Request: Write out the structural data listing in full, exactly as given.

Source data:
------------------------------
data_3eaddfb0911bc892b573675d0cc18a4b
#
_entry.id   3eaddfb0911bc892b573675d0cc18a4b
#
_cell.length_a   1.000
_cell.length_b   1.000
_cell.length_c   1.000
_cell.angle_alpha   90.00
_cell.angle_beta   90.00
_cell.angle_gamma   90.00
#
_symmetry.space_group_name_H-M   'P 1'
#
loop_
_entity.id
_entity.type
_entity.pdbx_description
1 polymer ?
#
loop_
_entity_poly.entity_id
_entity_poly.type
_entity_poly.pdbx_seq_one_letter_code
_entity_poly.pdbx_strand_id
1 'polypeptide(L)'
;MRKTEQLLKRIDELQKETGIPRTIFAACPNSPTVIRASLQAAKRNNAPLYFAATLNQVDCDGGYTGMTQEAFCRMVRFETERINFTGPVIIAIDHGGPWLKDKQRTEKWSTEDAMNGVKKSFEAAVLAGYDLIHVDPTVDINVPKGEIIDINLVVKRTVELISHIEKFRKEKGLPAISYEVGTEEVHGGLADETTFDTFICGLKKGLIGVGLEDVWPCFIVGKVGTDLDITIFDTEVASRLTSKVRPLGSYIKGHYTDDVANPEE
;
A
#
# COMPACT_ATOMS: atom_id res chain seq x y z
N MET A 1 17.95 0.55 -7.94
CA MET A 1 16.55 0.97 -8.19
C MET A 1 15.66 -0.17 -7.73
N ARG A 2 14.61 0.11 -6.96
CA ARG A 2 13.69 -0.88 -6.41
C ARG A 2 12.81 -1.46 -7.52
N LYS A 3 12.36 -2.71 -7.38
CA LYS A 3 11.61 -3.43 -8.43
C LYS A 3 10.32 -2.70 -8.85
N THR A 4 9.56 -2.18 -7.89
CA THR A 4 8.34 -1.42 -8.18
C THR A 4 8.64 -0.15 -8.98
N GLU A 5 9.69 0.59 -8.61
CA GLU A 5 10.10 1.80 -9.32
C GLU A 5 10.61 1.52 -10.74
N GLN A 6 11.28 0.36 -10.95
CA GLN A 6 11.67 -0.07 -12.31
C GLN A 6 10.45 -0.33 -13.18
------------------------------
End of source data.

data_3eaddfb0911bc892b573675d0cc18a4b
#
_entry.id   3eaddfb0911bc892b573675d0cc18a4b
#
_cell.length_a   1.000
_cell.length_b   1.000
_cell.length_c   1.000
_cell.angle_alpha   90.00
_cell.angle_beta   90.00
_cell.angle_gamma   90.00
#
_symmetry.space_group_name_H-M   'P 1'
#
loop_
_entity.id
_entity.type
_entity.pdbx_description
1 polymer ?
#
loop_
_entity_poly.entity_id
_entity_poly.type
_entity_poly.pdbx_seq_one_letter_code
_entity_poly.pdbx_strand_id
1 'polypeptide(L)'
;MRKTEQLLKRIDELQKETGIPRTIFAACPNSPTVIRASLQAAKRNNAPLYFAATLNQVDCDGGYTGMTQEAFCRMVRFETERINFTGPVIIAIDHGGPWLKDKQRTEKWSTEDAMNGVKKSFEAAVLAGYDLIHVDPTVDINVPKGEIIDINLVVKRTVELISHIEKFRKEKGLPAISYEVGTEEVHGGLADETTFDTFICGLKKGLIGVGLEDVWPCFIVGKVGTDLDITIFDTEVASRLTSKVRPLGSYIKGHYTDDVANPEE
;
A
#
# COMPACT_ATOMS: atom_id res chain seq x y z
N MET A 1 17.95 0.55 -7.94
CA MET A 1 16.55 0.97 -8.19
C MET A 1 15.66 -0.17 -7.73
N ARG A 2 14.61 0.11 -6.96
CA ARG A 2 13.69 -0.88 -6.41
C ARG A 2 12.81 -1.46 -7.52
N LYS A 3 12.36 -2.71 -7.38
CA LYS A 3 11.61 -3.43 -8.43
C LYS A 3 10.32 -2.70 -8.85
N THR A 4 9.56 -2.18 -7.89
CA THR A 4 8.34 -1.42 -8.18
C THR A 4 8.64 -0.15 -8.98
N GLU A 5 9.69 0.59 -8.61
CA GLU A 5 10.10 1.80 -9.32
C GLU A 5 10.61 1.52 -10.74
N GLN A 6 11.28 0.36 -10.95
CA GLN A 6 11.67 -0.07 -12.31
C GLN A 6 10.45 -0.33 -13.18